An Exploration into Mediterranean Cuisine

Summer vegetarian pasta salad with broccoli pesto, peas, arugula, olives, pine nuts and bread crumbs on dark green background. Top view.

What does “Mediterranean food” mean? Ask a few people, and you’re likely to receive very different answers. While one person might think of a Greek salad sprinkled with feta cheese, another might think of a few Turkish stuffed grape leaf dolmas. That’s expected: there are twenty-one countries in the Mediterranean Basin; it’s only natural that “Mediterranean food” is wide and can denote any local cuisine or sub-cuisine from the region.

These countries, however, all share common denominators in ingredients, traditions, and practices. Here, we’ll break down the history of Mediterranean cuisine, including the significant impact of the Mediterranean Diet.

Calanques, the famous geological formation between Cassis and Marseille mediterranean coast of France

The Influence of a Single Book

Mediterranean food wasn’t always as popular as it is now, but in the ’70s, a trend started to take traction. One of the primary reasons? The term “Mediterranean Diet” was popularized thanks to the researcher Ancel Keys. His 1975 guide How To Eat Well And Stay Well The Mediterranean Way, which he wrote along with his wife Margaret Keys, was a bestseller. In it, the authors argued that Mediterranean food habits, traditions, and ingredients encourage superior cardiovascular health and may be correlated to longevity.

The book was based on research under Keys’ The Seven Countries Study, which included the U.S., Japan, Italy, Finland, Greece, the Netherlands, and former Yugoslavia. The study showed that men living in Italy and Greece had lower heart disease than the other countries surveyed, which the researcher correlated to their diet.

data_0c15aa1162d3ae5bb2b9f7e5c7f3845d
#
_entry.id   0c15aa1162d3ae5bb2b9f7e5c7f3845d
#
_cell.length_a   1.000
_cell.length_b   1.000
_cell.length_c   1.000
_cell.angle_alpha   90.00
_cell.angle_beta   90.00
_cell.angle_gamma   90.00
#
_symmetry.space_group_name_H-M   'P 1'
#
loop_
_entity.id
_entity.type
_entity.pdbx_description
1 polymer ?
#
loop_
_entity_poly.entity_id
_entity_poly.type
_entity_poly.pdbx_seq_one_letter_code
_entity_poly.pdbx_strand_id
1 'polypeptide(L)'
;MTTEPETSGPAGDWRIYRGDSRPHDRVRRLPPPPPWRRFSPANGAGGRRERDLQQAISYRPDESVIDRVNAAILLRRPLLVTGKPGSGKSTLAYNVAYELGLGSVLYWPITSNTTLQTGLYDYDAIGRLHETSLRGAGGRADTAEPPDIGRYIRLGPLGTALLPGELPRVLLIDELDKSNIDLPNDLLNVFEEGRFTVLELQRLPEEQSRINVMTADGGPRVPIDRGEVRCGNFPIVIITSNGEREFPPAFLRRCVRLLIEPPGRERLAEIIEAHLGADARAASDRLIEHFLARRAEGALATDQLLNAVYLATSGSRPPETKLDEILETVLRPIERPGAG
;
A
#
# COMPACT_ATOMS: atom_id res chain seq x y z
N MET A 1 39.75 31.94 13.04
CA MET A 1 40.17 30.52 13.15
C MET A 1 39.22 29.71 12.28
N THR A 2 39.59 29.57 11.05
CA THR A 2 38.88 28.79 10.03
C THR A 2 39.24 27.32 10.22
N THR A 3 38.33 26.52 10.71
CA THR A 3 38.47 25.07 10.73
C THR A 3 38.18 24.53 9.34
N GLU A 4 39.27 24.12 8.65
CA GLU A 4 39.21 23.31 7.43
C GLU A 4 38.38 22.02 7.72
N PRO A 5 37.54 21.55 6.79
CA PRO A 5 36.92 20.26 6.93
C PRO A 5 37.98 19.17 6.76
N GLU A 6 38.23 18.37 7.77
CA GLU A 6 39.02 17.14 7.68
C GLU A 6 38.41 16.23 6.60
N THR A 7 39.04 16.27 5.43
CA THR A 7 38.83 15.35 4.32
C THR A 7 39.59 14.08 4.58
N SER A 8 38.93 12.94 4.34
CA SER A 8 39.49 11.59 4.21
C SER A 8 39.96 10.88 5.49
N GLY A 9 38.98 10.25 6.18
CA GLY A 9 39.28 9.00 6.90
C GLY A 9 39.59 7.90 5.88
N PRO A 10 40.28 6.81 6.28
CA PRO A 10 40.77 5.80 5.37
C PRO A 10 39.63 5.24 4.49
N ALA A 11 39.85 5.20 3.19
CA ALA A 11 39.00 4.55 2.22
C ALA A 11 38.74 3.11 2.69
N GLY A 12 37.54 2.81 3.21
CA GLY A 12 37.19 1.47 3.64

Turkish breakfast table. Flat-lay of peoples hands taking pastries, vegetables, greens, olives, cheeses, fried eggs, spices, jams, honey, tea in copper pot and tulip glasses, wide composition

Food as Intangible Cultural Heritage

Over the next few decades, Mediterranean food continued to enjoy its share of fame. In 2010, the Mediterranean Diet was inscribed into UNESCO’s Representative List of the Intangible Cultural Heritage of Humanity. “The Mediterranean diet involves a set of skills, knowledge, rituals, symbols and traditions concerning crops, harvesting, fishing, animal husbandry, conservation, processing, cooking, and particularly the sharing and consumption of food,” they wrote in the forward. Initially, UNESCO had recognized only Italy, Spain, Greece and Morocco as part of this, but in 2013, the list was updated to include Portugal, Croatia, and Cyprus.

The fame of Mediterranean food isn’t just about the recipes. The inscription acknowledges the sociocultural roles of “values of hospitality, neighborliness, intercultural dialogue and creativity, and a way of life guided by respect for diversity.”

The Mediterranean Diet vs. Mediterranean Cuisine

It’s crucial to note that the Mediterranean Diet isn’t synonymous with Mediterranean food. The “diet” is a voluntary, conscious effort at health and longevity taken by anyone in the world — typically in the West, where Ancel Keys’ research was published. This association typically conjures images of Italian, Greek, and Spanish food.

On the other hand, Mediterranean cuisine is a natural manifestation of the food habits and trade in the region. Restaurants in the U.S. labeled as “Mediterranean” tend to offer eastern Mediterranean food such as Turkish or Middle Eastern.

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